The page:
When I started to look for my purpose, I was recovering from occupational burn out, and PTSD ( except I didn’t understand it ). My doctor played a mentor’s role in the story and he pushed me to my life questioning. Before that, I was completely unaware and in so-called hamster wheel.
In february 2016, I lost a camerade, at work, for a stroke, at 7 am. He was, apparently, quarelling with his manager when he fell down on the ground. They brought him to the hospital by a first aid helicopter, but it was too late. A stroke requires fast help, and perhaps, unhappily, it was not the case. When I arrived in the morning, I passed by the direction office, and heard the executive director preparing his speech for the team talk.
He was calling, on the phone, for all the team staff and occupational doctor, in order to announce that R. my brit camerade, aged 43, was lying in a hospital bed, waiting to cut his hoxygene off. They were just waiting for his parents to come from the UK. He left 4 children and a wife. Sure, you first wonder how it would be like if you were at his place. The fact is that in the early morning, at wake up, 6h45 am, I did my routine mindfulness meditation, and I remember addressing my Self to “above” to submit my service into something bigger than my ego, and my own will. If you see what I mean. We often ask and beg for what we want for us and we never put our selves in a humbling position.
“Don’t ask what your Life can do for you, but what you can do for your Life“.
As soon as I stepped into the corridor of the management office, I had the gut feeling that I got my answer or, at least, for just that day. No more excuses, I needed to talk.
So, for the very first time, fearless, I crossed over the door of my executive director, in order to speak out loud and we finally had a powerful, understanding, conversation. He was in dispair, it was his third loss in a few months, and right after the november attacks, which had such an impact on our workplace, and our spirit. To minimize, my manager tried to tell me that all of us have personal situations which put our health in danger. Work issues wasn’t concerned. Invisible wounds and stress disorders cannot be taken seriously – at a work environement – as a proof of stroke, heart attack or any other health disease, because if you survive, there is a clause of confidentiality. They keep it as a secret. You’d better not talk about. That’s how people get depressive and suicidal, what the hell.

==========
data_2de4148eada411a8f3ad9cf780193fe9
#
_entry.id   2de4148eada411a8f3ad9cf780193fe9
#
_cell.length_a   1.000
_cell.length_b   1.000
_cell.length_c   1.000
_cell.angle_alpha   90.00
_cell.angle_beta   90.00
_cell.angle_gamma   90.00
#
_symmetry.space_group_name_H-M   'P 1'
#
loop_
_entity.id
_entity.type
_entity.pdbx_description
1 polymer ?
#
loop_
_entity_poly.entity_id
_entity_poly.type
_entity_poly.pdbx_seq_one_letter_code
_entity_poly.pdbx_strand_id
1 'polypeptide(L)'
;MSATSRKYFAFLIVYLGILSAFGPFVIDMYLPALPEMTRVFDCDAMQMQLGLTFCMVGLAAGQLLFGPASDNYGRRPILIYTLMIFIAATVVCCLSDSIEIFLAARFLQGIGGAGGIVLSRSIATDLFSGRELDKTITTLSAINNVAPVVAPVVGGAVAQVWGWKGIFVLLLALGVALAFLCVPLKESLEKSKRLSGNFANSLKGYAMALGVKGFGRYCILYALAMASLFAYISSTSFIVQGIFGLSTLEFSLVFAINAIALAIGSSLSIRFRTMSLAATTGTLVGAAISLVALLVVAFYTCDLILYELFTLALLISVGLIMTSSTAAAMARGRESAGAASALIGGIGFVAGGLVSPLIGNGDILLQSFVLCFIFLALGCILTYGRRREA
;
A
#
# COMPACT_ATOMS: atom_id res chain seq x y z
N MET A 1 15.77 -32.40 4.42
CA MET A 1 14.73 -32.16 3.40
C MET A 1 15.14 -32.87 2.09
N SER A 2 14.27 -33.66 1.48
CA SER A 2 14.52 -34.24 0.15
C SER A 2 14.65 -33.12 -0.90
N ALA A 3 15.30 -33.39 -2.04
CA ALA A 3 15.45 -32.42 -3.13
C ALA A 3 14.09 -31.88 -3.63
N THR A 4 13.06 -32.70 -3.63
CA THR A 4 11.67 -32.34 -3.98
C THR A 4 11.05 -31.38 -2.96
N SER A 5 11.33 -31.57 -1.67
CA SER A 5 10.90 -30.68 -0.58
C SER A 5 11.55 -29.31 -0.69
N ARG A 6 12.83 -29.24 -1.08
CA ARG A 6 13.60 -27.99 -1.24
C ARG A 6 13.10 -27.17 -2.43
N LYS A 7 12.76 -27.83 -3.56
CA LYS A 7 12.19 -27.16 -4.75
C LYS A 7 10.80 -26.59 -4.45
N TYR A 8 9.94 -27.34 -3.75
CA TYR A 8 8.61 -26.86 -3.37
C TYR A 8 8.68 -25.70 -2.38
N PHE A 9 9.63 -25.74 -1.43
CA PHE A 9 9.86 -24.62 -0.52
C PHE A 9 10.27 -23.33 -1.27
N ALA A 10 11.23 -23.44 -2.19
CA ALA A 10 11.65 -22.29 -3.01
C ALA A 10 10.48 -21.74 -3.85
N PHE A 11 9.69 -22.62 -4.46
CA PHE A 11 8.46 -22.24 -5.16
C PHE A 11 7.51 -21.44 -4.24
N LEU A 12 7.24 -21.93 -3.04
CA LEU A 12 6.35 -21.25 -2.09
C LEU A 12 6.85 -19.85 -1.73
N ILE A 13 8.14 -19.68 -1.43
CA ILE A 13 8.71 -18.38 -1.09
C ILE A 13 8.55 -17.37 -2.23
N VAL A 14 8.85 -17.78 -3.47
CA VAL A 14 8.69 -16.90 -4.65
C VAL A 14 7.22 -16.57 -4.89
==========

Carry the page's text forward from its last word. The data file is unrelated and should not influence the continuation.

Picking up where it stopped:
“They say that your purpose is what you struggle with.”
So, the promise I have made to my Self, in that dark upsetting morning, was precisely to take responsability for Me and My own Life. To be honest, from 2015 to 2017, I’ve been writing a memoir in my mother language, that I have tried to get published, but no one showed up unless ahaha! some editing publisher from Rome who complimented me and, as offer, asked me 1500 euros to get my work published. Never mind. What’s the main purpose of all this writing, I wondered, if not healing and sharing?
In her book “The Power of Meaning,” Emily Esfahani Smith rounds up the latest research — and the stories of fascinating people she interviewed — to argue that the search for meaning is far more fulfilling than the pursuit of personal happiness.
Our culture is obsessed with happiness. Even though we devote vast amounts of time and resources trying to be happier, many of us feel aimless and alienated nonetheless. With depression and loneliness trending upward for decades and the suicide rate rising around the world — recently reaching a 30-year high in the United States — it’s clear that something is wrong. In recent years, social scientists have been trying to understand what exactly the problem is. What they’ve found is striking. What predicts the rising tide of despair sweeping across society is not a lack of happiness. It’s a lack of something else — a lack of having meaning in life. In fact, chasing and valuing happiness, the way our culture encourages us to do, can actually make people unhappy.
This set Smith on a journey to understand what constitutes a meaningful life. After extensive research and reporting, she came to see that there are four pillars of a meaningful life — and she lays them out in her TED Talk. Ultimately, she discovered that the search for meaning is far more fulfilling than the pursuit of personal happiness — and we all have the power to build more meaning in our lives.
With courtesy of Ted Talk’s Ideas worth spreading